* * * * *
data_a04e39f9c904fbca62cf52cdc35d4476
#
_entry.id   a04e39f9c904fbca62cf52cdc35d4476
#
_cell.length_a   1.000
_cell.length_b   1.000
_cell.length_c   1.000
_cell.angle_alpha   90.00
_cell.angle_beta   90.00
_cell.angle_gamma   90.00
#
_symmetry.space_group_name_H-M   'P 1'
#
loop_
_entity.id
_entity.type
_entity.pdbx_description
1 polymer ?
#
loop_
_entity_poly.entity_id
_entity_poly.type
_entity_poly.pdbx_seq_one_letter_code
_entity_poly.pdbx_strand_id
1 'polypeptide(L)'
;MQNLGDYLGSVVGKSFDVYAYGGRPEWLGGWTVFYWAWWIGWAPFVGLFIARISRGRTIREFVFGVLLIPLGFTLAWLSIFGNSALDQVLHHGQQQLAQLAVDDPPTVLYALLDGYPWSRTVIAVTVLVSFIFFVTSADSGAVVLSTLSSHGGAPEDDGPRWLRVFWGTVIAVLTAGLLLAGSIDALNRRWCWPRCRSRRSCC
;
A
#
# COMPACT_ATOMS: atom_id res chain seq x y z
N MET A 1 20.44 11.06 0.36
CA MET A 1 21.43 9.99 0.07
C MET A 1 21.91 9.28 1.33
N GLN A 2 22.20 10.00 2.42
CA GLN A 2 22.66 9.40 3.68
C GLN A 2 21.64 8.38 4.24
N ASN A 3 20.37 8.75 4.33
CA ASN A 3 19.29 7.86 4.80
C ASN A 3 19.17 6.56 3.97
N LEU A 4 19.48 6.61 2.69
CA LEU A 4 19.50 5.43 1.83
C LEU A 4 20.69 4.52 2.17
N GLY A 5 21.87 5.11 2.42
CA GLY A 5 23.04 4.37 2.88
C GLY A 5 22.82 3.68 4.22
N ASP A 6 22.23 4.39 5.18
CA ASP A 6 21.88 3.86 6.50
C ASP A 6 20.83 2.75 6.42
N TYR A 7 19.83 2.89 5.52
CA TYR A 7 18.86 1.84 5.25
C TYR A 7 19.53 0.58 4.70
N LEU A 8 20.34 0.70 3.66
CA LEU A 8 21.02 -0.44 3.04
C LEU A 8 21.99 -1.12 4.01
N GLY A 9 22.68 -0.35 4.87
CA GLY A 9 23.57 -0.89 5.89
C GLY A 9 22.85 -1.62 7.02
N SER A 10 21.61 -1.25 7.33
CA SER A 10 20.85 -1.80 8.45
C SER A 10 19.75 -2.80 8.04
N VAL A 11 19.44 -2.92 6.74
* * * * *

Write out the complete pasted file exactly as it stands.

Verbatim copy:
data_a04e39f9c904fbca62cf52cdc35d4476
#
_entry.id   a04e39f9c904fbca62cf52cdc35d4476
#
_cell.length_a   1.000
_cell.length_b   1.000
_cell.length_c   1.000
_cell.angle_alpha   90.00
_cell.angle_beta   90.00
_cell.angle_gamma   90.00
#
_symmetry.space_group_name_H-M   'P 1'
#
loop_
_entity.id
_entity.type
_entity.pdbx_description
1 polymer ?
#
loop_
_entity_poly.entity_id
_entity_poly.type
_entity_poly.pdbx_seq_one_letter_code
_entity_poly.pdbx_strand_id
1 'polypeptide(L)'
;MQNLGDYLGSVVGKSFDVYAYGGRPEWLGGWTVFYWAWWIGWAPFVGLFIARISRGRTIREFVFGVLLIPLGFTLAWLSIFGNSALDQVLHHGQQQLAQLAVDDPPTVLYALLDGYPWSRTVIAVTVLVSFIFFVTSADSGAVVLSTLSSHGGAPEDDGPRWLRVFWGTVIAVLTAGLLLAGSIDALNRRWCWPRCRSRRSCC
;
A
#
# COMPACT_ATOMS: atom_id res chain seq x y z
N MET A 1 20.44 11.06 0.36
CA MET A 1 21.43 9.99 0.07
C MET A 1 21.91 9.28 1.33
N GLN A 2 22.20 10.00 2.42
CA GLN A 2 22.66 9.40 3.68
C GLN A 2 21.64 8.38 4.24
N ASN A 3 20.37 8.75 4.33
CA ASN A 3 19.29 7.86 4.80
C ASN A 3 19.17 6.56 3.97
N LEU A 4 19.48 6.61 2.69
CA LEU A 4 19.50 5.43 1.83
C LEU A 4 20.69 4.52 2.17
N GLY A 5 21.87 5.11 2.42
CA GLY A 5 23.04 4.37 2.88
C GLY A 5 22.82 3.68 4.22
N ASP A 6 22.23 4.39 5.18
CA ASP A 6 21.88 3.86 6.50
C ASP A 6 20.83 2.75 6.42
N TYR A 7 19.83 2.89 5.52
CA TYR A 7 18.86 1.84 5.25
C TYR A 7 19.53 0.58 4.70
N LEU A 8 20.34 0.70 3.66
CA LEU A 8 21.02 -0.44 3.04
C LEU A 8 21.99 -1.12 4.01
N GLY A 9 22.68 -0.35 4.87
CA GLY A 9 23.57 -0.89 5.89
C GLY A 9 22.85 -1.62 7.02
N SER A 10 21.61 -1.25 7.33
CA SER A 10 20.85 -1.80 8.45
C SER A 10 19.75 -2.80 8.04
N VAL A 11 19.44 -2.92 6.74